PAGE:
The na­tional en­ergy mar­ket is an ab­ject fail­ure – it's time for a pub­licly owned grid

The Guardian Australia - - Opinion - John Quig­gin

The Greens’ pro­posal for a pub­licly owned elec­tric­ity re­tailer is the lat­est to emerge from across the po­lit­i­cal spec­trum ar­gu­ing for re­newed pub­lic in­ter­ven­tion. The Queens­land La­bor govern­ment has com­mit­ted to the es­tab­lish­ment of a pub­licly owned re­new­able elec­tric­ity gen­er­a­tor, to be called CleanCo. At the fed­eral level, the La­bor leader, Bill Shorten, has re­peat­edly stated that elec­tric­ity pri­vati­sa­tion was a mis­take. The LNP govern­ment is still com­mit­ted to the Snowy 2.0 hy­dro scheme, while the cli­mate de­nial­ist fac­tion wants pub­lic money for a new coal-fired power sta­tion.

This re­newed ap­petite for pub­lic own­er­ship is ac­com­pa­nied by gen­eral recog­ni­tion that the na­tional elec­tric­ity mar­ket has been a com­plete fail­ure. As I dis­cuss in my con­tri­bu­tion to a new book, Wrong Way, How Pri­vati­sa­tion and Eco­nomic Re­form Back­fire, mi­croe­co­nomic re­form has failed in ev­ery part of the elec­tric­ity sup­ply sys­tem.

Un­for­tu­nately, no one has much of an idea what to do about the prob­lem. Restora­tion of pub­lic own­er­ship will help but the sys­tem needs to be re­designed from the ground up. Be­fore putting for­ward blue­prints for a re­design, it’s im­por­tant to con­sider, at a more fun­da­men­tal level, what went wrong.

Cer­tainly, pri­vati­sa­tion was a mis­take and mar­kets haven’t yielded the promised ben­e­fits but elec­tric­ity sys­tems with pre­dom­i­nantly pri­vate own­er­ship and de­signed mar­kets have per­formed rel­a­tively well in some places. For ex­am­ple, the Elec­tric­ity Re­li­a­bil­ity Coun­cil of Texas (Er­cot) has done a good job in man­ag­ing the tran­si­tion from coal-fired power to re­new­ables while hold­ing prices down.

Why has Aus­tralia done so badly? The re­form process in Aus­tralia has treated mar­kets and com­pe­ti­tion as goals in them­selves, rather than as pol­icy in­stru­ments de­signed to pro­duce use­ful price sig­nals and thereby guide in­vest­ment and con­sump­tion de­ci­sions.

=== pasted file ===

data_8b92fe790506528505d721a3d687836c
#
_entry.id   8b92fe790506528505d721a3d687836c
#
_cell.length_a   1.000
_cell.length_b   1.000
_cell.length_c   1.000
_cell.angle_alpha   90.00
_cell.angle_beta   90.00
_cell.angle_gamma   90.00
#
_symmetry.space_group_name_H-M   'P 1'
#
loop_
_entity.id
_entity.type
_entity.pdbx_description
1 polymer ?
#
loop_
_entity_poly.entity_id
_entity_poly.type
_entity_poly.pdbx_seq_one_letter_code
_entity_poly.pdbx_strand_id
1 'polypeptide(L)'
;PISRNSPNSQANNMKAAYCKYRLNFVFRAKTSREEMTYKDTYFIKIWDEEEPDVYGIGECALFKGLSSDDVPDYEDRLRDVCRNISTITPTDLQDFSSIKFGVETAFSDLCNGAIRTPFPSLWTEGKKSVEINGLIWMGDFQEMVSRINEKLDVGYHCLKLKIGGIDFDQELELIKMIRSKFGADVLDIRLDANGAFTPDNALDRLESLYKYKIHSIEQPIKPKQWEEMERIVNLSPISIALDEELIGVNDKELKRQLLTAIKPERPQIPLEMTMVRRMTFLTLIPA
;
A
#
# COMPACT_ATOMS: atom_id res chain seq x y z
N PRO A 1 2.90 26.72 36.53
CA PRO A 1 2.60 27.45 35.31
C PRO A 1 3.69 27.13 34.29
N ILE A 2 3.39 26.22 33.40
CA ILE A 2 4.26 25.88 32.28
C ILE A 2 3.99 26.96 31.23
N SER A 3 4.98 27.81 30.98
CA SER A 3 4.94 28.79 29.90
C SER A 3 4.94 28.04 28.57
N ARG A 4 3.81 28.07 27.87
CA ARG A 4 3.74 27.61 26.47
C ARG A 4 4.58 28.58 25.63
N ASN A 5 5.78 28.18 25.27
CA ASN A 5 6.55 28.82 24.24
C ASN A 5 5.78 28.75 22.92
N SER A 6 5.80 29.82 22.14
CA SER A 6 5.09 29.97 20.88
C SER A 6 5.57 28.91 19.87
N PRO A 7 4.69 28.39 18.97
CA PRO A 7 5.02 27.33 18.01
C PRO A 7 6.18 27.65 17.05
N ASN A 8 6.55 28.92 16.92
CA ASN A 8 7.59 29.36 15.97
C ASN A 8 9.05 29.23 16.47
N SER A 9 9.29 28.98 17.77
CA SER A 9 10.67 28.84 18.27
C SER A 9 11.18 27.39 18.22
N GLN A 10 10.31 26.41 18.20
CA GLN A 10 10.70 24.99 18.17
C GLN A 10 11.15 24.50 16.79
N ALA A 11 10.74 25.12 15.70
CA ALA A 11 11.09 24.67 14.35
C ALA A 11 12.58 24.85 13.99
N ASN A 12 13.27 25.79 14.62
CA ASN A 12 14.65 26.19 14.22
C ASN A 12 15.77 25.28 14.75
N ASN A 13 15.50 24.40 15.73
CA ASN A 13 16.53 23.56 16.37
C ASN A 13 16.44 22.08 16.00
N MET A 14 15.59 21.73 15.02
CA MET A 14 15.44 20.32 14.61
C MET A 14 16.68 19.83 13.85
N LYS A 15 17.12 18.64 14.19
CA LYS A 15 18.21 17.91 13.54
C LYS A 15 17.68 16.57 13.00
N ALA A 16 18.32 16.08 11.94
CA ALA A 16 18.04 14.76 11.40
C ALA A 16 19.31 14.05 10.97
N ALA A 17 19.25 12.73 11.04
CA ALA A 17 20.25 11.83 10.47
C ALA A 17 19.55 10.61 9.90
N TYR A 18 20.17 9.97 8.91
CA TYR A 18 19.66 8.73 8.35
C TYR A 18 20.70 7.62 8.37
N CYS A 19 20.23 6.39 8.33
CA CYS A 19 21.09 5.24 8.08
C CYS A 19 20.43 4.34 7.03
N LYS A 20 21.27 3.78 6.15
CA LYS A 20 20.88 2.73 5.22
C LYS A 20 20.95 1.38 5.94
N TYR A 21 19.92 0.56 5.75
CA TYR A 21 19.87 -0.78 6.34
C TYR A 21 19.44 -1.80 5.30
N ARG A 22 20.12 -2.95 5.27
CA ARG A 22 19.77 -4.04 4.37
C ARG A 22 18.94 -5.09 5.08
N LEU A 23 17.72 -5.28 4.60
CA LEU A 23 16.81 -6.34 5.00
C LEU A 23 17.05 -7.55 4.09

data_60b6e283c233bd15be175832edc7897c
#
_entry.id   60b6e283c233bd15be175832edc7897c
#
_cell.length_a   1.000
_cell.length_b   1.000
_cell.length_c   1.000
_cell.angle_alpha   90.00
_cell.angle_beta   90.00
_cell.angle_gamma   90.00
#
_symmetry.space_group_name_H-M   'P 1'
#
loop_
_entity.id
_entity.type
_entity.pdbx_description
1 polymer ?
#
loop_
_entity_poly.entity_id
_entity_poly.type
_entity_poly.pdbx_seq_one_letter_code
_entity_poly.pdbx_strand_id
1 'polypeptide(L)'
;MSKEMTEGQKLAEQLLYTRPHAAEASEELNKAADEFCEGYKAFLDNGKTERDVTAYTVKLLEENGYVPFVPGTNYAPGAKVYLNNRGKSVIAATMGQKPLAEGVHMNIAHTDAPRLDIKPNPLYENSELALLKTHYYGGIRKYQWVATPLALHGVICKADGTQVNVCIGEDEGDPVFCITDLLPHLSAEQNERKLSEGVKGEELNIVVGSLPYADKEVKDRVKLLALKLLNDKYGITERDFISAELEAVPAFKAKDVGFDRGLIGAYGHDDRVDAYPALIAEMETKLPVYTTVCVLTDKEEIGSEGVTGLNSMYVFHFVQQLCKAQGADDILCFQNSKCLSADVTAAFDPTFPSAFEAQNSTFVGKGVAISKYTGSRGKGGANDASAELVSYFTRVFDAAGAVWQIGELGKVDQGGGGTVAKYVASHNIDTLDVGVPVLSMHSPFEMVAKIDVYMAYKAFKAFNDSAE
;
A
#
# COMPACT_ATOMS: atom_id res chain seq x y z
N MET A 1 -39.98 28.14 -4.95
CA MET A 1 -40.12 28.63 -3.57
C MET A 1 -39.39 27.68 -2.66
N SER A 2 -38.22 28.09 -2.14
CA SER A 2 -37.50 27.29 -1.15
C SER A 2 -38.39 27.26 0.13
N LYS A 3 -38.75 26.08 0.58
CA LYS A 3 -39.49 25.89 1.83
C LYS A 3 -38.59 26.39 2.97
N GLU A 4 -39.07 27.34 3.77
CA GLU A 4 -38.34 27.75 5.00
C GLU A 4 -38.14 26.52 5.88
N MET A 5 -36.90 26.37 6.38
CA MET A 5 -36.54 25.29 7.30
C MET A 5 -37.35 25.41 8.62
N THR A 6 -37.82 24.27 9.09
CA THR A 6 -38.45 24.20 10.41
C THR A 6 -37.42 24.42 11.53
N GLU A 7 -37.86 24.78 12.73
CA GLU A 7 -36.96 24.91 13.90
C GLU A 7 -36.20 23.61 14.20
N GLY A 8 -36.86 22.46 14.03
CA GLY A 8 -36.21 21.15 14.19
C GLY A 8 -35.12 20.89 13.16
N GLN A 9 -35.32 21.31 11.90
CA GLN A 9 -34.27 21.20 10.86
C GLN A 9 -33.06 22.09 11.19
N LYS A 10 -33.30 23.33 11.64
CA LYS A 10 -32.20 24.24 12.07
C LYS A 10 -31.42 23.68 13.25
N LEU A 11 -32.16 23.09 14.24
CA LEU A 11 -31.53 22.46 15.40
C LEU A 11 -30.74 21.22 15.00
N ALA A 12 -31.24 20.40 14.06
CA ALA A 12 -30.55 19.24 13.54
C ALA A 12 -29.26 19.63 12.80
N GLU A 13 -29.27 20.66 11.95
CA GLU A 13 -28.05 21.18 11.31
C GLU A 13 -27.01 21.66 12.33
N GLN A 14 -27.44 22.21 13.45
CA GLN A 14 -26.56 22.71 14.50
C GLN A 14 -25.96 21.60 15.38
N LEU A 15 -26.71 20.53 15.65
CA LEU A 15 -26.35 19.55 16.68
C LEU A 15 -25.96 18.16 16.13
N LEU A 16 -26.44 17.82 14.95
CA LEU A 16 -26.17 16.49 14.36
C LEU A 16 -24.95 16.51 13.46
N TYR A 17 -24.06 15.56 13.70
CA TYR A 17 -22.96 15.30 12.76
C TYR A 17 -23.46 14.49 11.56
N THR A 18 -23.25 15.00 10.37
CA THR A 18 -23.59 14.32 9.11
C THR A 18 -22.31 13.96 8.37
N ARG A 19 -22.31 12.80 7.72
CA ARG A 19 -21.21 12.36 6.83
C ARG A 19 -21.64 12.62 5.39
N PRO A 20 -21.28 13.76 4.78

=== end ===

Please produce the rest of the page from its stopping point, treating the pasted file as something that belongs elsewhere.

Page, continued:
The fail­ure to con­sider the ap­pro­pri­ate role of prices can be seen at ev­ery stage in the process, from gen­er­a­tion to re­tail.

Let’s start with gen­er­a­tion. The Aus­tralian Elec­tric­ity Mar­ket Oper­a­tor op­er­ates on the ba­sis of a “spot” or “pool mar­ket”, in which the whole­sale price of elec­tric­ity is set by auc­tions, re­set ev­ery five min­utes. The only ex­cep­tion is in pe­ri­ods of very high de­mand when a mar­ket price cap (MPC) of $14,500 a megawatt-hour (MWh) is ap­plied.

The MPC is typ­i­cally reached on only a few days a year and so, from the per­spec­tive of a mar­ket oper­a­tor, is a rel­a­tively mi­nor in­vest­ment. But it is pre­cisely the peak de­mand on those few days that de­ter­mines the de­sir­abil­ity of new in­vest­ment in dis­patch­able gen­er­a­tion. The im­po­si­tion of the MPC means that there is no ef­fec-

tive price sig­nal to guide new in­vest­ment.

A bet­ter so­lu­tion would be for the mar­ket oper­a­tor to make longterm power pur­chase agree­ments with gen­er­a­tors, based on auc­tions or ten­ders, and then to dis­patch power on an “or­der of merit” ba­sis. The messy prob­lems of re­li­a­bil­ity and peak load would be ad­dressed through co­her­ent plan­ning, while prices would serve to se­cure in­vest­ment in an ap­pro­pri­ate mix of gen­er­a­tion at the low­est pos­si­ble cost. This cost of gen­er­a­tion should of course take into ac­count the cost of car­bon diox­ide emis­sions.

Turn­ing to trans­mis­sion and dis­tri­bu­tion, the big­gest con­trib­u­tor to in­creased elec­tric­ity costs in Aus­tralia has been the mas­sive in­crease in rates of re­turn paid to the own­ers of “poles and wires”. Un­der pub­lic own­er­ship, these as­sets were fi­nanced by semi-govern­ment bonds, pay­ing a small pre­mium over the AAA govern­ment rate. Un­der re­form, they have been paid a much higher “weighted av­er­age cost of cap­i­tal”.

The ap­pro­pri­ate role of prices in a nat­u­ral monopoly ac­tiv­ity such as elec­tric­ity dis­tri­bu­tion is sim­ple. The price should be as low as pos­si­ble, while cov­er­ing the costs of nec­es­sary in­vest­ment. The best way to en­sure this is to shift to a pub­licly owned na­tional grid, re­plac­ing the cur­rent patch­work of pri­vate net­works and the pre-1990s set of dis­parate state net­works. Un­til this can be done, reg­u­lated rates of re­turn should be low­ered to bring costs down over time.

Fi­nally, there is re­tail com­pe­ti­tion. Re­tail price pol­icy should have two goals. The first, ob­vi­ously, is to keep prices as low as pos­si­ble while cov­er­ing the costs of sup­ply. The sec­ond is to al­low con­sumers to man­age their de­mand so as to use more elec­tric­ity when it is cheap. To achieve this with any ac­cu­racy, it is nec­es­sary to use smart me­ters, ca­pa­ble of al­low­ing flex­i­ble pric­ing.

As with ev­ery­thing else, Aus­tralia’s elec­tric­ity re­form­ers made a hash of this. After a ham-fisted at­tempted to force Vic­to­rian con­sumers to pay for new me­ters in 2009, the whole idea was soft-ped­alled. Mean­while, un­der the ban­ner of choice and open mar­kets, re­form­ers pushed ahead with full re­tail com­pe­ti­tion.

Be­fore putting for­ward blue­prints for a re­design, it’s im­por­tant to con­sider, at a more fun­da­men­tal level, what went wrong.

Pho­to­graph: Joe Cas­tro/ AAP

The best way to en­sure prices are as low as pos­si­ble is to shift to a pub­licly owned na­tionalgrid, re­plac­ing the cur­rent patch­work of pri­vate and state net­works.

Newspapers in English

Newspapers from Australia

© PressReader. All rights reserved.